WASHINGTON -- The economy gained strength at the end of last year as Americans spent at the fastest pace in four years and U.S. companies sold more overseas.
That growth is boosting hopes for a stronger 2011. But it remains too weak to ease the high unemployment.
The U.S. Commerce Department reported Friday that growth rose at an annual rate of 3.2 percent in the October-December quarter. That's better than the 2.6 percent growth in the previous quarter. It was the best quarterly showing since the start of 2010.
The economy has consistently picked up speed since hitting a rough patch in the spring. For all 2010, the economy grew 2.9 percent, the most since 2005. It was an improvement from 2009, when the economy suffered its worst decline in more than 60 years.
All told, the economy produced $13.38 trillion worth of goods and services last year, a record. It surpassed the prerecession peak reached in the fourth quarter of 2007.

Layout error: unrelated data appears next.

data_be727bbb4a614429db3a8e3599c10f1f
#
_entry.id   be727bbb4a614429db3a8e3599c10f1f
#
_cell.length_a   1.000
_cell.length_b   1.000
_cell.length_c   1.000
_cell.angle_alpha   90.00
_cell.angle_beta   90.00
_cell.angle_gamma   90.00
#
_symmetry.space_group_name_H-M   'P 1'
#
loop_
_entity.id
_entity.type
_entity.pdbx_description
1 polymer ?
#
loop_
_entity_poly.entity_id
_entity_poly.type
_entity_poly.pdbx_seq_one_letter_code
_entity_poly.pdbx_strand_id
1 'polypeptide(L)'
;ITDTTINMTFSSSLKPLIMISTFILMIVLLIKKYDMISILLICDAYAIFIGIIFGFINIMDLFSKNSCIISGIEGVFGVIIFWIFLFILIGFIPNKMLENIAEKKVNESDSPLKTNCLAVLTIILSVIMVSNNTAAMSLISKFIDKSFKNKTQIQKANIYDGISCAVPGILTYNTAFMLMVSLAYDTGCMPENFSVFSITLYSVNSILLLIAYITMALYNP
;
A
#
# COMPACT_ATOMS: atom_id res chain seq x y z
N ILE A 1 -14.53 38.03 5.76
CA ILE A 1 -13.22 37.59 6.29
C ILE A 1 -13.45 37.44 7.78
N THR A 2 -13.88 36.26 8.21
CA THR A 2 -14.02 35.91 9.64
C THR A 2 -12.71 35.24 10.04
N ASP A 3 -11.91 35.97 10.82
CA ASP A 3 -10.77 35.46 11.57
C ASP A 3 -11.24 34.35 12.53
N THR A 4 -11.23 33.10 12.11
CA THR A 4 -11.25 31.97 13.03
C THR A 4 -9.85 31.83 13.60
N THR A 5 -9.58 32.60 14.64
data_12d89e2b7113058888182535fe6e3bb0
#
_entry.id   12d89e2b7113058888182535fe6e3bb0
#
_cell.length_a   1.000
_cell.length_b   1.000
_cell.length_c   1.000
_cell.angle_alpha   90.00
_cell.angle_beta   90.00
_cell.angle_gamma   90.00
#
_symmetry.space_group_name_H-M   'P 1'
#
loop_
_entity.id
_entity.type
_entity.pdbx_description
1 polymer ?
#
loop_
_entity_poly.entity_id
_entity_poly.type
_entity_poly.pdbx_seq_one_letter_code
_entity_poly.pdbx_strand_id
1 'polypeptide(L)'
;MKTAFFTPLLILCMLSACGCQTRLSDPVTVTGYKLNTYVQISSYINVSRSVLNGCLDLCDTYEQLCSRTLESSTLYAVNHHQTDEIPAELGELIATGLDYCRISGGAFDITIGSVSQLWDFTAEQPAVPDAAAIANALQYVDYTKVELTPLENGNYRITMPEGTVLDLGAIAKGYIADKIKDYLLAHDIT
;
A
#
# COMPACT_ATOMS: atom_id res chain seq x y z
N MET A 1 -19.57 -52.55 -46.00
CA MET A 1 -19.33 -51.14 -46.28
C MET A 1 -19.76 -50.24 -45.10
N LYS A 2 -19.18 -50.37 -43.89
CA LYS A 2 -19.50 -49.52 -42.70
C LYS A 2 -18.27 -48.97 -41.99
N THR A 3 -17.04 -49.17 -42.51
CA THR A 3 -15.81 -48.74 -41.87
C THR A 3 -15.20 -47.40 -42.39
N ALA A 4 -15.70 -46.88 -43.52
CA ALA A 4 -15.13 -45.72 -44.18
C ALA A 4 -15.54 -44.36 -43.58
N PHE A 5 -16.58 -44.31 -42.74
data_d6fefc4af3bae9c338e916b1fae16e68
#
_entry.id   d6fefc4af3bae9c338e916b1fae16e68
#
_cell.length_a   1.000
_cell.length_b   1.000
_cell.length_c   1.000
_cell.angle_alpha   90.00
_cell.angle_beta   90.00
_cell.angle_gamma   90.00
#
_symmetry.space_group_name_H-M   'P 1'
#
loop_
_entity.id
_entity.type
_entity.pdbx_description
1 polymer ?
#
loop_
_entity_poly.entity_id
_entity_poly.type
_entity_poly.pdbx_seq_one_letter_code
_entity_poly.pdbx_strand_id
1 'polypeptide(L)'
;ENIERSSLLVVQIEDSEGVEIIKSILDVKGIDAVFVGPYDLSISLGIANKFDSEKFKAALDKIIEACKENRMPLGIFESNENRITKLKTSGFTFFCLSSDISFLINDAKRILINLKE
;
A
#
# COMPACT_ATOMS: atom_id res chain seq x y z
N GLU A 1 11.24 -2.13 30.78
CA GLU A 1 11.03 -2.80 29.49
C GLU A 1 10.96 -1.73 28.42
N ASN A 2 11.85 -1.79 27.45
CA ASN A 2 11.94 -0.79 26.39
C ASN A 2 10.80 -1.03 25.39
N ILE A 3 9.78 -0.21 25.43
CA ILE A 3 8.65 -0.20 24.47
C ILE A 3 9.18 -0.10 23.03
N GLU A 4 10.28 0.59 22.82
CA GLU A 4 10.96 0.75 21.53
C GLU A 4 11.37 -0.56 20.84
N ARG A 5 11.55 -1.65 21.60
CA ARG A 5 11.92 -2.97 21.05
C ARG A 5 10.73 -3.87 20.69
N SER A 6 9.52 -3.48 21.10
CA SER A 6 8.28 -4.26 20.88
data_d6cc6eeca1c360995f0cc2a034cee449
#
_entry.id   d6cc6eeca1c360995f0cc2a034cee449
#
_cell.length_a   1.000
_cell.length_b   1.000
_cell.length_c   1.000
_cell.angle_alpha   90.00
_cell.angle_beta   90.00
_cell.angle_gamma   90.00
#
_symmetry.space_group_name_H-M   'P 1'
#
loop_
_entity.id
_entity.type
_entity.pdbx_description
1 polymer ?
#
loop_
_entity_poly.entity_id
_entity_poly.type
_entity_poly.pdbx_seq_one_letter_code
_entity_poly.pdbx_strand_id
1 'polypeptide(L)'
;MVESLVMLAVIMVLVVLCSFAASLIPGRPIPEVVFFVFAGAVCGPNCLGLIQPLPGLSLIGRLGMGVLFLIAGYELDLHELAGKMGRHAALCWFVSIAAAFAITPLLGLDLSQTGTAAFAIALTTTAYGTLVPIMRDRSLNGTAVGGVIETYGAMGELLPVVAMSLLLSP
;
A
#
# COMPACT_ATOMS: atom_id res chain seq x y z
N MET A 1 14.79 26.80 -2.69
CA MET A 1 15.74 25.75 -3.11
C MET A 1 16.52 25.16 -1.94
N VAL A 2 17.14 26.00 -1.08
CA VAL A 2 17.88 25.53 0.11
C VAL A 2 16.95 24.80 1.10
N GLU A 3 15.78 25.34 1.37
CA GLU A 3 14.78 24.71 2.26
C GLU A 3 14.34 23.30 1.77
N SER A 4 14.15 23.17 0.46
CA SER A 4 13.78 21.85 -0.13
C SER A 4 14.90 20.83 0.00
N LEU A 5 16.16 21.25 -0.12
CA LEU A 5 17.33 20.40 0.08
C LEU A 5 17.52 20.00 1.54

Still, the economy is not growing fast enough to drive down unemployment, which was 9.4 percent in December. It takes about 3 percent growth just to create enough jobs to keep pace with the population increase. By some estimates, growth near 5 percent for a full year is needed to drive down the jobless rate by 1 percentage point.
Increased consumer spending was a key reason the economy grew more strongly. Americans boosted their spending at a 4.4 percent pace, the most since 2006. They spent more on furnishings, appliances, cars and clothes.
That is largely why economists are more optimistic about the economy's performance this year. Consumer spending is roughly 70 percent of U.S. economic activity.